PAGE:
Consider some New Testament passages where when it refers to people receiving the Holy Spirit, it is obvious that it is a reference to the miraculous (e.g., Acts 2:4; 8:14-18; 19:1-6). Other passages do not (so it seems in the immediate context) show a reference to the miraculous. Acts 2:38 is one such verse. Yet, this verse is in the midst of many references to the miraculous. Just a few verses prior (33), Peter referred to the miraculous. Acts 5:32 is a passage that teaches God gives the Holy Spirit to the obedient, but it does not tell us the manner that the Spirit dwells in the believer. However, if we consider the context, we will note verses 12-16 have to do with the miraculous. Against this background, Peter referred to the Holy Spirit being given. His statement in 5:32 was to argue that the apostles were obedient to God. Peter’s point was simply that God gives the Holy Spirit only to those who obey him; God had given the Holy Spirit to the apostles as evidenced by their miracles; therefore, they were obedient. This argument would have no strength without the miracles. What is under consideration is that the apostles possessed miraculous powers of the Holy Spirit to prove that they were not liars and disobedient as they had been charged.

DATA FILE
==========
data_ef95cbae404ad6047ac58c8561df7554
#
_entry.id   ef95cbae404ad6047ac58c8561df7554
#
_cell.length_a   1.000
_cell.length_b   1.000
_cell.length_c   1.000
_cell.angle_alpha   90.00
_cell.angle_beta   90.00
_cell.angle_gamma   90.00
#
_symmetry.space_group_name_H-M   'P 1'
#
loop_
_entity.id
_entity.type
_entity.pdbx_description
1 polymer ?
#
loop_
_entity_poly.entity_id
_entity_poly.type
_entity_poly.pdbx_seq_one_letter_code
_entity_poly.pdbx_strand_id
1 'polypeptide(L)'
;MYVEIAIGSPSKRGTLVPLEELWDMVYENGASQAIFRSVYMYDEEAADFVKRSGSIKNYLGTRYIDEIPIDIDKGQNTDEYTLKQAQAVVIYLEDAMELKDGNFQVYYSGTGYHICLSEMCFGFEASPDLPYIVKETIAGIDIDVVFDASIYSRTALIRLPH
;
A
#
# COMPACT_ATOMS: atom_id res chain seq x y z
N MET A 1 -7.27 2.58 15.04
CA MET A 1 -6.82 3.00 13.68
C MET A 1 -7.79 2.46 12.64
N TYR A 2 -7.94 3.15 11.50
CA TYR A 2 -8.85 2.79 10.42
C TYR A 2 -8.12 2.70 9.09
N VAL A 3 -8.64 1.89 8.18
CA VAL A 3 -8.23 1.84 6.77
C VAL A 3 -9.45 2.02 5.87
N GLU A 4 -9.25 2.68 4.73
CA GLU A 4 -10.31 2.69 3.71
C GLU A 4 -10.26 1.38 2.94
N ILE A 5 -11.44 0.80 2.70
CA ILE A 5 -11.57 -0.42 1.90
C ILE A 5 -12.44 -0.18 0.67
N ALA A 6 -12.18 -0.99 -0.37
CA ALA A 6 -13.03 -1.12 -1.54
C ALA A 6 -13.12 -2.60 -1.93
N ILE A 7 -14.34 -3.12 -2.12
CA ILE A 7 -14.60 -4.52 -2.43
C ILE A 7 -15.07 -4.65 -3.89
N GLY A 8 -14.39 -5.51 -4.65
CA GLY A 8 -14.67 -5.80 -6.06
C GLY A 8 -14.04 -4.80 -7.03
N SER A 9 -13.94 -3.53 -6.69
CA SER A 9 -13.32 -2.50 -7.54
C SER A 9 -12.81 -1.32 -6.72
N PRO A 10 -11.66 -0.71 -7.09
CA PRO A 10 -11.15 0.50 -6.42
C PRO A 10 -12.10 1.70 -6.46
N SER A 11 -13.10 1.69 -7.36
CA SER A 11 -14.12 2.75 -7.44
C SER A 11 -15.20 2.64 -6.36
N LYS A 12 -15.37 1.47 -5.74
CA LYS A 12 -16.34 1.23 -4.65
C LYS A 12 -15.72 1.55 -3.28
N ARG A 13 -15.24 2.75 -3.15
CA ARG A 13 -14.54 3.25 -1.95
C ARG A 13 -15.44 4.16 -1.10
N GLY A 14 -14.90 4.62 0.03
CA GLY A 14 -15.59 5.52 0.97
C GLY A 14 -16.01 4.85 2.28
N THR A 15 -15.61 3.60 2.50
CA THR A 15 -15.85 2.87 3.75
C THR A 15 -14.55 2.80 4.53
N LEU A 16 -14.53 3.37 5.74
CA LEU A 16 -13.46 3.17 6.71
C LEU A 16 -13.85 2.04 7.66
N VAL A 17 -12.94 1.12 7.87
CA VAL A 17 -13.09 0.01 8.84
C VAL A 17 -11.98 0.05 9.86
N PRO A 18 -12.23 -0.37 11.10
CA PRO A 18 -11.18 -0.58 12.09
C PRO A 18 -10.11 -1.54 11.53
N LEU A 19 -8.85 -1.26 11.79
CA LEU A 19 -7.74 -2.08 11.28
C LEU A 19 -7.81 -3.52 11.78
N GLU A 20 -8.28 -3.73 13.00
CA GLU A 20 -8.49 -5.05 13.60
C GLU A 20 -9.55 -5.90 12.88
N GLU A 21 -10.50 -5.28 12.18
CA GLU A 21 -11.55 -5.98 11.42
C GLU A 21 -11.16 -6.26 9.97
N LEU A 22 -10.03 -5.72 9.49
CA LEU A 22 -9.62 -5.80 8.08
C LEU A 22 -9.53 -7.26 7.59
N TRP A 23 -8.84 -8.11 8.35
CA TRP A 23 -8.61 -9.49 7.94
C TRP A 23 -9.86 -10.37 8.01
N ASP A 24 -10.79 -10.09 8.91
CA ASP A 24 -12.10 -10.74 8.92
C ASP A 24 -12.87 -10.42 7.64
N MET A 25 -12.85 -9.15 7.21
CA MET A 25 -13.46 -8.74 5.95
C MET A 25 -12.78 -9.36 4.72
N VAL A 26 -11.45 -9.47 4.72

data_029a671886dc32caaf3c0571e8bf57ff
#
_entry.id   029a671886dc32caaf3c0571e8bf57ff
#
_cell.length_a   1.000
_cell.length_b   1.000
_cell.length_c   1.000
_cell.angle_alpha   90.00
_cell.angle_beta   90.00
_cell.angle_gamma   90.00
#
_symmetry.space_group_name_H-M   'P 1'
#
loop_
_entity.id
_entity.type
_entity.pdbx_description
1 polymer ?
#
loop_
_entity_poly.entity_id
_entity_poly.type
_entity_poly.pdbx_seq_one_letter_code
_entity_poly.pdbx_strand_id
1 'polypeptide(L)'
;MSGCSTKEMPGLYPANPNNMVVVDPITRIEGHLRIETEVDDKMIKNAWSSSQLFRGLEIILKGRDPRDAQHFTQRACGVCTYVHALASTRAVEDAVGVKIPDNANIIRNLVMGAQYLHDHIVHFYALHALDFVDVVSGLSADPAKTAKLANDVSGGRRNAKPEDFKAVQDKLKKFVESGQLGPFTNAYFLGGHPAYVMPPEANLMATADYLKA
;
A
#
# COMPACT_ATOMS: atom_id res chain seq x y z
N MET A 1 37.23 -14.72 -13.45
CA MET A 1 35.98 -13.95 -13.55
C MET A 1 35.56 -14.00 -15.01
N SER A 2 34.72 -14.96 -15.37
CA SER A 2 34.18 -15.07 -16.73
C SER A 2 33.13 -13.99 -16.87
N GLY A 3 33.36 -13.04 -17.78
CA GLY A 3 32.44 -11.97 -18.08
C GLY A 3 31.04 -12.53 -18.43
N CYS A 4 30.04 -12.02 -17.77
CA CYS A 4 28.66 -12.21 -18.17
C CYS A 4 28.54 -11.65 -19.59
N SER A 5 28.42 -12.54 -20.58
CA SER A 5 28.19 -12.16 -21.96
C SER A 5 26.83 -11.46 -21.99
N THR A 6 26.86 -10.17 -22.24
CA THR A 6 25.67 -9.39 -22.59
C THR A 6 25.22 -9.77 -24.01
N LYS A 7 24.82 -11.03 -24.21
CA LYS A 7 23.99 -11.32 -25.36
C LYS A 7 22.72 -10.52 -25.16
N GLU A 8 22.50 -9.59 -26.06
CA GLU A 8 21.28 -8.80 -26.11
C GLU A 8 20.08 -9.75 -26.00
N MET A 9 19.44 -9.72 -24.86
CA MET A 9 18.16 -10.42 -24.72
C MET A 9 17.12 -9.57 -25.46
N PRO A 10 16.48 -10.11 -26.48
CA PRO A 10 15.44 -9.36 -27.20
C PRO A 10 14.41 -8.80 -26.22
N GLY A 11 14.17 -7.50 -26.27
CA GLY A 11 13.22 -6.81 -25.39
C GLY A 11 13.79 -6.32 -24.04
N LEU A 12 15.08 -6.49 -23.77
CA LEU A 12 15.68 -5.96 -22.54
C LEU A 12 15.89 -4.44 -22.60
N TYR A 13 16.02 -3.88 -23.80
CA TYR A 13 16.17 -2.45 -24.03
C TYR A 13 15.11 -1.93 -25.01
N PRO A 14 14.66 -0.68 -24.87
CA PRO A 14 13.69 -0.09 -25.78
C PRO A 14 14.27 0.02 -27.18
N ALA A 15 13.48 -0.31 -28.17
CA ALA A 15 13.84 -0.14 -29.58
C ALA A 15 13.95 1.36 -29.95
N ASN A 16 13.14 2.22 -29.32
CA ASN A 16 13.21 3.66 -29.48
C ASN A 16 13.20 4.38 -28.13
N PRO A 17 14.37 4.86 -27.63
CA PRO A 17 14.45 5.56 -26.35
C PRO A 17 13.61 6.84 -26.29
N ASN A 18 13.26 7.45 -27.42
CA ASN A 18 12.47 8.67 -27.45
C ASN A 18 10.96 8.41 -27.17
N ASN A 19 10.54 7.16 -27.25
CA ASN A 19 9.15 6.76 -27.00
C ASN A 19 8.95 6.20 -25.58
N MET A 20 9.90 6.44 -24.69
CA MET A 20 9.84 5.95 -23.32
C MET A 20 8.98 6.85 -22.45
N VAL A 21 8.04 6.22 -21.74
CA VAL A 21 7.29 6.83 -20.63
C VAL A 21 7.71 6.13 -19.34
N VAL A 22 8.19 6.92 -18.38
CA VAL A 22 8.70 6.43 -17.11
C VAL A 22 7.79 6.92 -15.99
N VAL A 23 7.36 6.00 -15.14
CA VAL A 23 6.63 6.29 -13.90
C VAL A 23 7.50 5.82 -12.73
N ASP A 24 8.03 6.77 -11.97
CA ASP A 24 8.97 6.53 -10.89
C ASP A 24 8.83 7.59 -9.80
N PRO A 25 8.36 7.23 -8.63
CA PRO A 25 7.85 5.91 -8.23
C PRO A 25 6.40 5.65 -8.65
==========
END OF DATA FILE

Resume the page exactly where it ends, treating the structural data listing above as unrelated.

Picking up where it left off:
If the Holy Spirit was influencing Christians directly with something new or different than what is revealed in the Bible, it would be an impeachment of the all-sufficiency of the Scriptures and make null and void such passages as 2 Timothy 3:16-17, 2 Peter 1:3 and Jude 3. If the Holy Spirit makes no new revelations, offers no additional motives to serve God or adds no new reasons to obey other than that found in the Word of God, what advantage would a direct, personal indwelling be? What the receiving of the Holy Spirit in the first century provided through the miraculous is now provided by the written Word of God, inspired by the Holy Spirit.